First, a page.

3rd-generation dealer relies on 'no-fuss' strategy
Photo credit: HUDSON AUTOMOTIVE
At the recent opening of his renovated Toyota store in Bristol, Tenn., David Hudson was asked by a factory rep how he succeeds at a time when many other second, third and fourth-generation dealers struggle.
His reply was standard business textbook fare: Find great managers and associates, empower them and give them resources to perform.
Hudson, a modest, 38-year-old third-generation dealer, has become a solid, steady operator during a period of uncertainty for many small dealership groups.
"He'd rather have a decent car guy with outstanding leadership skills" to operate his stores than a high-octane mechanical whiz without a passion to lead, said Andrew Gilleland, general manager of Toyota Motor Sales U.S.A.'s Cincinnati region. "He understands that he isn't going to be at the store every day and therefore needs strong leaders to execute his vision for the dealership."
That vision, Hudson says, is simple: Strive to be a good dealer and stick to the basics.
The post-recession car shopper is more value-oriented than ever -- a cold, hard fact that Hudson has embraced.
You won't find a hair salon or coffee bar at any of Hudson Automotive's stores in Bristol; Madisonville, Ky.; Gastonia, N.C.; or Charleston, S.C. There is no formal corporate mission statement adorning management offices.
The Toyota, Nissan and Chrysler Group stores maintain a comfortable, neighborhood feel -- pictures of Little League teams sponsored by each store, photos of dealer personnel volunteering in the community, service departments that are cleaned daily -- that appeals to no-nonsense buyers and rural families.
"We're no-fuss," Hudson says. "It works for us these days."
David's grandfather, George R. "Hoolie" Hudson, started in the business in 1960 when he bought a Chevrolet-Oldsmobile dealership in Providence, Ky., after several years of operating a used-car lot and selling auto parts. It was a passion as well as a second source of income for the family.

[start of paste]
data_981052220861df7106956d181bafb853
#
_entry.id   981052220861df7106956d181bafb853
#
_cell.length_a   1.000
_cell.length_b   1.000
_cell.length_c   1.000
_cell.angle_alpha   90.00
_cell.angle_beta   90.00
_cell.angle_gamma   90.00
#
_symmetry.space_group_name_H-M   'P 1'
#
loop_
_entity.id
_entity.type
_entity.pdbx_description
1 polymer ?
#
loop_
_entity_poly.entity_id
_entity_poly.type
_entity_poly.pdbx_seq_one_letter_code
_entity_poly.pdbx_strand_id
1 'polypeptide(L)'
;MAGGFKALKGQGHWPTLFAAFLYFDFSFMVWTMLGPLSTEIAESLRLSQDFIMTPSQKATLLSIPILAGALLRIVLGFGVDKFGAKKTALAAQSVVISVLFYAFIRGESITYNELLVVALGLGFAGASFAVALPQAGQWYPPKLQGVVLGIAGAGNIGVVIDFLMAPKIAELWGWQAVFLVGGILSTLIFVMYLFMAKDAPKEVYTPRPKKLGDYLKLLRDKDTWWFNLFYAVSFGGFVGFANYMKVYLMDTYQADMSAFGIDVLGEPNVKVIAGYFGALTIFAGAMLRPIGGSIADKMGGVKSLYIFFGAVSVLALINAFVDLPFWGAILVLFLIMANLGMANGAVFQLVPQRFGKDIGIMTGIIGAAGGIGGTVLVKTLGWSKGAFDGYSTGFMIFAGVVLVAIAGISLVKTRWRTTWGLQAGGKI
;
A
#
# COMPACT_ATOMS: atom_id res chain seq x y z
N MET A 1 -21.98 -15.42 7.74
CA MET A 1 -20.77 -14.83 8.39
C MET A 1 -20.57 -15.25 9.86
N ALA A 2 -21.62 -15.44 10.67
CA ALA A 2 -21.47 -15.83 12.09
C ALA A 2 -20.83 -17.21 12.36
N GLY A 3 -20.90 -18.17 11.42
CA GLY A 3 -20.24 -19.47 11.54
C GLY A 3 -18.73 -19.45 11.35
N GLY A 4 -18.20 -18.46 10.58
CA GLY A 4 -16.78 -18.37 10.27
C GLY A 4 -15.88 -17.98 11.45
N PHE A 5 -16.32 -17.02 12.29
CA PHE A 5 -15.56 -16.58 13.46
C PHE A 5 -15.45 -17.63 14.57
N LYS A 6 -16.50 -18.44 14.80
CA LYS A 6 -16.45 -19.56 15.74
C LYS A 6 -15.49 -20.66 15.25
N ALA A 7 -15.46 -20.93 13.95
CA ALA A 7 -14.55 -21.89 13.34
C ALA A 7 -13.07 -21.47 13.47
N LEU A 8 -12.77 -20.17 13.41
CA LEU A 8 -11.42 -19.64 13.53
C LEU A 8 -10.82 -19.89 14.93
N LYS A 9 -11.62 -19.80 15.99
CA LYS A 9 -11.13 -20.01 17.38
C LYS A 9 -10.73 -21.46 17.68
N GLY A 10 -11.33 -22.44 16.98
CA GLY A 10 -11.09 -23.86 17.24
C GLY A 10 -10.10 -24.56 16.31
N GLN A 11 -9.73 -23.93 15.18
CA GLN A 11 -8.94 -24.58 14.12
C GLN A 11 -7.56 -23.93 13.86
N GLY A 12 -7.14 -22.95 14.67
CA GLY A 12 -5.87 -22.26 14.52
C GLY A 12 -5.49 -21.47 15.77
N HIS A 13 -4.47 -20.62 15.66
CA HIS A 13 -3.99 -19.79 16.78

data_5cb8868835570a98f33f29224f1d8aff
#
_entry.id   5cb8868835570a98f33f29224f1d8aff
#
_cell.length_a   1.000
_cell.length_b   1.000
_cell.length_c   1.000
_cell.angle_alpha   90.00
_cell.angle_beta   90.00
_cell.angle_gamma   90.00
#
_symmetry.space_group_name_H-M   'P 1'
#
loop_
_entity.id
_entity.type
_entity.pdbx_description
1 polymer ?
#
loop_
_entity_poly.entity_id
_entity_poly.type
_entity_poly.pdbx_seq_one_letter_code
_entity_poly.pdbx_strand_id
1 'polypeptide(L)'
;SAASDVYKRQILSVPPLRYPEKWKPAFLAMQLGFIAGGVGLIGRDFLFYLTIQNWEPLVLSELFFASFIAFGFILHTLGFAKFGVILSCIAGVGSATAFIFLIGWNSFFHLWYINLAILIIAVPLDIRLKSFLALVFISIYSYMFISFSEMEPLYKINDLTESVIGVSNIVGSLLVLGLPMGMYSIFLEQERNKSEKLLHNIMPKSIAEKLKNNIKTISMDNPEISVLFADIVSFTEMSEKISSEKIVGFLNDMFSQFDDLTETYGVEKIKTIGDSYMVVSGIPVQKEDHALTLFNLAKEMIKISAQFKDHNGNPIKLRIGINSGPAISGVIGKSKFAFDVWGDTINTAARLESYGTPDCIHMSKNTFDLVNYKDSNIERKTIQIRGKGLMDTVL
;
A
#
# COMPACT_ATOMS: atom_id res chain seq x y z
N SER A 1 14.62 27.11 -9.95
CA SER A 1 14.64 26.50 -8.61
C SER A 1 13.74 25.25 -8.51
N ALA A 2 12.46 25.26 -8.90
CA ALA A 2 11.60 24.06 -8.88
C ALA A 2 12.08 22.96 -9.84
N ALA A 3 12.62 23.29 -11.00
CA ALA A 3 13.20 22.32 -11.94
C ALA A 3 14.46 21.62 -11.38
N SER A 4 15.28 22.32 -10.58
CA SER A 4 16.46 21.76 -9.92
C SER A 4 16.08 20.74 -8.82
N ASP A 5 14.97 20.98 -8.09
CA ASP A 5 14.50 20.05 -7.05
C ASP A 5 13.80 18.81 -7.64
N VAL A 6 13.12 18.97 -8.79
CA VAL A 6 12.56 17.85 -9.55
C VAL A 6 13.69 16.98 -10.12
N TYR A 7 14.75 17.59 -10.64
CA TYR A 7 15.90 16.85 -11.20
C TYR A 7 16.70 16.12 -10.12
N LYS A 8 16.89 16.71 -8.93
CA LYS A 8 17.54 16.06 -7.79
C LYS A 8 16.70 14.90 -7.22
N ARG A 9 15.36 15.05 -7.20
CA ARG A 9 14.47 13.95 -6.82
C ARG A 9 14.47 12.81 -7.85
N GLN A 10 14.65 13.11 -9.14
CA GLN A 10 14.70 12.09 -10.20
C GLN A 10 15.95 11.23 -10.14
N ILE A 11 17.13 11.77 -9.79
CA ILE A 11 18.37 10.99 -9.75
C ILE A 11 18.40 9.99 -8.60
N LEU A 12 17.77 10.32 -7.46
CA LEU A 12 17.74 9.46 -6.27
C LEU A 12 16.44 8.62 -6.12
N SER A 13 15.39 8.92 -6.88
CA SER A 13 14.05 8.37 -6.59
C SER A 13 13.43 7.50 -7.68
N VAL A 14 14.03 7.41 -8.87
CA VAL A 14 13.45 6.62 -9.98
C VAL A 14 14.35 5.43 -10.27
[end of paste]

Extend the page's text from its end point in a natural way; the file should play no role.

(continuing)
Through the most recent recession, Hudson Automotive remained marginally profitable in 2008 and 2009, and rebounded in 2010 to enjoy its best year ever. It is expected to generate record revenues of $210 million for 2011.
The dealership group's same-store new and used unit sales are up 12 percent through November -- outpacing the overall U.S. market and in sharp contrast to Toyota's 2011 sales performance.
Hudson calls his management style "engaged but flexible." He seeks out honest, hard-working managers who can take a long-term view of the business but also adapt on the fly.
Photo credit: HUDSON AUTOMOTIVE
When the March earthquake and tsunami disrupted new-vehicle shipments from Toyota and Nissan, Hudson quickly shifted emphasis to used cars. Managers canvassed the country for used vehicles. Customers were contacted by phone and encouraged to trade in their vehicles.
He aggressively markets and manages inventory, trains and retrains people, and can be opportunistic with acquisitions. It's a basic strategy that has allowed the company to survive the downturn and be well-positioned to ride the recovery.
"My compensation runs on the high side and varies by store," Hudson said. "We manage to a number and target."
He's also not afraid to embrace manufacturers' image programs, and is spending $5 million to overhaul the Nissan store in Gastonia.
"It's good business to do this so long as a dealer doesn't overspend on the facility or other extravagances," Hudson said.
The Bristol store was acquired in August 2010 and was immediately recapitalized, including the recent $1.5 million improvement. While the local management team was retained, aggressive marketing practices were put in place and inventory was enhanced. The store has generated 890 new and 712 used vehicle sales this year through November.
At the same time, Hudson has avoided high-cost major metro areas to focus on Tier 2 and Tier 3 markets and takes advantage of the Web and the latest technology. The company's lifetime powertrain warranty -- launched in 2008 -- has proved effective at luring customers.
"We've resisted the temptation to reinstate head count and other extras -- balloons, for example -- that were cut during the 2008 and 2009 downturn," Hudson said. "The austerity measures put in place in 2008 and 2009 have become a way of life."
The Nissan store in Charleston was acquired in 2007 and has become the largest Nissan store in South Carolina. It is in contention to become the largest new and used retail store in all of South Carolina with estimated unit sales of 2,500 this year.
It has helped that greater Charleston is booming and adding jobs. Boeing Corp. has opened a $750 million plant in North Charleston to build the 787 Dreamliner.
"We aren't geniuses when things are going well, and we aren't idiots when things go bad," Hudson said. "As painful as 2008 and 2009 were, it helped us become better operators."
You can reach David Phillips at email@example.com.